Mid-season, there’s a weird “jogging date” (perfectly framed with Tokyo Tower in the background). Everyone makes a really big deal about it: “How was it? How did it go? How did you feel? Do you think he likes you?” …Who can date under all that pressure?
There’s even more awkwardness to come: Makoto sneaks a cigarette (gasp!), Tatsuya announces at dinner that he’s “recruiting” for a girlfriend, Tap suggests that the women should do the cooking (yeah, he goes there). Minori seems just incapable of voicing an opinion, but she gets a lot of attention because she’s a “model” (You exclaims “Boddddy!” after her first bikini-clad pool scene). Minori’s older sister shows up midway through the show for a pep talk, and she’s so outspoken and lively, I totally wished she could have stayed on the show permanently.
The tension gets so thick sometimes, you wonder if anyone is having any fun on this show. Tap can’t even relax at his surprise birthday party — he has to make the mood super-serious, insisting on a group discussion of future dreams and goals. When Mizuki can’t match Tap’s clear step-by-step Life Plan, Tap’s disapproval ruins the night for everyone, and poor Mizuki starts crying. Tap’s chances of dating anyone on the show: zero.
Mizuki seems to be the most mature of the group, not so easily thrown off balance. She calls the guys out when they play little mind games on each other, but she seems to counting the minutes until she’s off the show. All the girls on the show make a habit of ambushing the sleeping guys for confessions/interrogations, but you know that would mean instant death for the first guy who tried that on the girls. Advice to Terrace House boys: lock that door.
The real purpose of a show like this is to allow us viewers to pick out favorites, make predictions, and pass judgement on the actions of these cast members. If you stick with the show long enough, you’ll find somebody to root for.
After waiting for some real emotions, some real reactions and conflict, the various plots tend to hit a dead end — when dating doesn’t work out, the Boys and Girls of the City quit the show, every single time. First casualty: Makoto ditches Terrace House as soon as Minori tells him to back off. It’s funny to watch Tatsuya pretend to be disturbed by the news, but you know he’s thinking “Good! Now he can stop blocking my moves on Minori.” No sooner has Makoto started to pack his first pair of tube socks, the producers shuffle in the male replacement: Arman, a half-Japanese surfer from Hawaii. He’s got tattoos, he’s from America… so he must be dangerous right…? Right…?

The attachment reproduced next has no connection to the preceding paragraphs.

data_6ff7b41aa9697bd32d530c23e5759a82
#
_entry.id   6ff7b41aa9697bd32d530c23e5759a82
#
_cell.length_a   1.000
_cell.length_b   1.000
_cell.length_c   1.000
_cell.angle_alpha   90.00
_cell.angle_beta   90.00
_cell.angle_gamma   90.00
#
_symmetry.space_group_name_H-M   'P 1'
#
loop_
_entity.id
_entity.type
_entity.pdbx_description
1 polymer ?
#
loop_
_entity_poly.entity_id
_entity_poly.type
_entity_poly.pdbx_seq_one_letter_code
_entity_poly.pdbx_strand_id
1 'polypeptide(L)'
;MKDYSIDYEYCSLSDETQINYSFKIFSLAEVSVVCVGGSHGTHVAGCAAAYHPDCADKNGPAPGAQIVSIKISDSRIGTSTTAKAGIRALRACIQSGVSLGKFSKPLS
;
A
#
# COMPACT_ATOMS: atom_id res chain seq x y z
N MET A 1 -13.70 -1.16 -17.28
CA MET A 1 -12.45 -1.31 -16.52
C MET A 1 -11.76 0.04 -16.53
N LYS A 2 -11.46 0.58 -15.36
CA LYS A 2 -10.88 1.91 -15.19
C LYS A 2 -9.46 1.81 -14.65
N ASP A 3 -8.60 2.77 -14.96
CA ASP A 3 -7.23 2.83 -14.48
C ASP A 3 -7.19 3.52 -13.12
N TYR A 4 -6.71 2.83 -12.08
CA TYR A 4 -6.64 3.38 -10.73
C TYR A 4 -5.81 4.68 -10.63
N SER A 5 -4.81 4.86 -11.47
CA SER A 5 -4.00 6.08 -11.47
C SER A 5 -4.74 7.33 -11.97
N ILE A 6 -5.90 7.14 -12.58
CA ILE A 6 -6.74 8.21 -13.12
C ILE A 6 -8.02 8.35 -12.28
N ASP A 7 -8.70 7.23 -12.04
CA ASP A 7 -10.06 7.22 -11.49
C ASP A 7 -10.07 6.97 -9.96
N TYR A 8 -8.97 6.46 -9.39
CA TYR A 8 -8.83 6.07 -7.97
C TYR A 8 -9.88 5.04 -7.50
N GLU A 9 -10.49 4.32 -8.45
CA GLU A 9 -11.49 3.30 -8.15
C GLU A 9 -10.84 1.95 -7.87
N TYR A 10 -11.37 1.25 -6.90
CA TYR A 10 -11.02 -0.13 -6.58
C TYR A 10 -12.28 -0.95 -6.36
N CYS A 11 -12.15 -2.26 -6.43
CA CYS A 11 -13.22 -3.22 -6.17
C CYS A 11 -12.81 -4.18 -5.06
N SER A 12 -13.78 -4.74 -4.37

Nope. Arman (25) just wants to chill, learn to be a firefighter, and get busy working as a part timer. Zzzz. He’s not in the house five minutes before they start matching him up with Mizuki. Arman’s been single six months(!), so after a great date at Kamakura he’s all set with Mizuki.
Yuriko’s the next one to go as soon as her ex-boyfriend says no to reuniting and she runs out of Terrace House boys to take her out to restaurants. Enter Arisa (25) from Kagoshima (she has a “twang”), an aspiring hat designer who clicks with Arman right away. We’re all set up for Arisa v. Mizuki, when Part 1 suddenly winds down with almost no resolution and the sudden announcement that the series will continue in “Part 2”.
So far, after 18 episodes, Terrace House has been all build-up and no reward, with so much more time talking about dating than doing it. Let’s hope the show picks up the pace in Part 2.